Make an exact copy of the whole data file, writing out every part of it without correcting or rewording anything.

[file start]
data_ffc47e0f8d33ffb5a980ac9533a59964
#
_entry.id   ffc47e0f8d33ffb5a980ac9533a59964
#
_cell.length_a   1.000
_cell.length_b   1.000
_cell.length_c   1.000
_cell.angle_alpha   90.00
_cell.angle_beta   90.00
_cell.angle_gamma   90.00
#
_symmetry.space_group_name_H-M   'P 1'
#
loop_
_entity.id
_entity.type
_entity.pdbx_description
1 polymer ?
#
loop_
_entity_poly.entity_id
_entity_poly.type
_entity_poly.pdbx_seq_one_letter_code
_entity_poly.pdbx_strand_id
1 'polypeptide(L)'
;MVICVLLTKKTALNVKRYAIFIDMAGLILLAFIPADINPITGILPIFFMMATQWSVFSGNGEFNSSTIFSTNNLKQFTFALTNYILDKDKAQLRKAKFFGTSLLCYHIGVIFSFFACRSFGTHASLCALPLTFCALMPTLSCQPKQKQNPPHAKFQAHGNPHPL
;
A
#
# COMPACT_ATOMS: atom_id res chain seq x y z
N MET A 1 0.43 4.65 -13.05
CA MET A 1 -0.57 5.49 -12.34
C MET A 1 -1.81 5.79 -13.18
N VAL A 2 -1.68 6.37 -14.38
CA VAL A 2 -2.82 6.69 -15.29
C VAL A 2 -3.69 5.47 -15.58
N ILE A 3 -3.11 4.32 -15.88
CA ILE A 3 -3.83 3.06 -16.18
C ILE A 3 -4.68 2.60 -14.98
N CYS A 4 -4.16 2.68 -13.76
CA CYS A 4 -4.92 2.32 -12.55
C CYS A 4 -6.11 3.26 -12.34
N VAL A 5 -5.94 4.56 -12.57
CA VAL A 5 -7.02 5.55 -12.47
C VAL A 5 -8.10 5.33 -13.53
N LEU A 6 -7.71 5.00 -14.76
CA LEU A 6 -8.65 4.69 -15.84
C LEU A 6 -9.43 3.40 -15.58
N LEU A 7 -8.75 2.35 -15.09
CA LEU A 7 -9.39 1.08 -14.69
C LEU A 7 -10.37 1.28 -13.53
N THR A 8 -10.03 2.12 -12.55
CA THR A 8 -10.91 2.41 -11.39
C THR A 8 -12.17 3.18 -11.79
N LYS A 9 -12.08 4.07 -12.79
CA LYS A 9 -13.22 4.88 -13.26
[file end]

data_ffc47e0f8d33ffb5a980ac9533a59964
#
_entry.id   ffc47e0f8d33ffb5a980ac9533a59964
#
_cell.length_a   1.000
_cell.length_b   1.000
_cell.length_c   1.000
_cell.angle_alpha   90.00
_cell.angle_beta   90.00
_cell.angle_gamma   90.00
#
_symmetry.space_group_name_H-M   'P 1'
#
loop_
_entity.id
_entity.type
_entity.pdbx_description
1 polymer ?
#
loop_
_entity_poly.entity_id
_entity_poly.type
_entity_poly.pdbx_seq_one_letter_code
_entity_poly.pdbx_strand_id
1 'polypeptide(L)'
;MVICVLLTKKTALNVKRYAIFIDMAGLILLAFIPADINPITGILPIFFMMATQWSVFSGNGEFNSSTIFSTNNLKQFTFALTNYILDKDKAQLRKAKFFGTSLLCYHIGVIFSFFACRSFGTHASLCALPLTFCALMPTLSCQPKQKQNPPHAKFQAHGNPHPL
;
A
#
# COMPACT_ATOMS: atom_id res chain seq x y z
N MET A 1 0.43 4.65 -13.05
CA MET A 1 -0.57 5.49 -12.34
C MET A 1 -1.81 5.79 -13.18
N VAL A 2 -1.68 6.37 -14.38
CA VAL A 2 -2.82 6.69 -15.29
C VAL A 2 -3.69 5.47 -15.58
N ILE A 3 -3.11 4.32 -15.88
CA ILE A 3 -3.83 3.06 -16.18
C ILE A 3 -4.68 2.60 -14.98
N CYS A 4 -4.16 2.68 -13.76
CA CYS A 4 -4.92 2.32 -12.55
C CYS A 4 -6.11 3.26 -12.34
N VAL A 5 -5.94 4.56 -12.57
CA VAL A 5 -7.02 5.55 -12.47
C VAL A 5 -8.10 5.33 -13.53
N LEU A 6 -7.71 5.00 -14.76
CA LEU A 6 -8.65 4.69 -15.84
C LEU A 6 -9.43 3.40 -15.58
N LEU A 7 -8.75 2.35 -15.09
CA LEU A 7 -9.39 1.08 -14.69
C LEU A 7 -10.37 1.28 -13.53
N THR A 8 -10.03 2.12 -12.55
CA THR A 8 -10.91 2.41 -11.39
C THR A 8 -12.17 3.18 -11.79
N LYS A 9 -12.08 4.07 -12.79
CA LYS A 9 -13.22 4.88 -13.26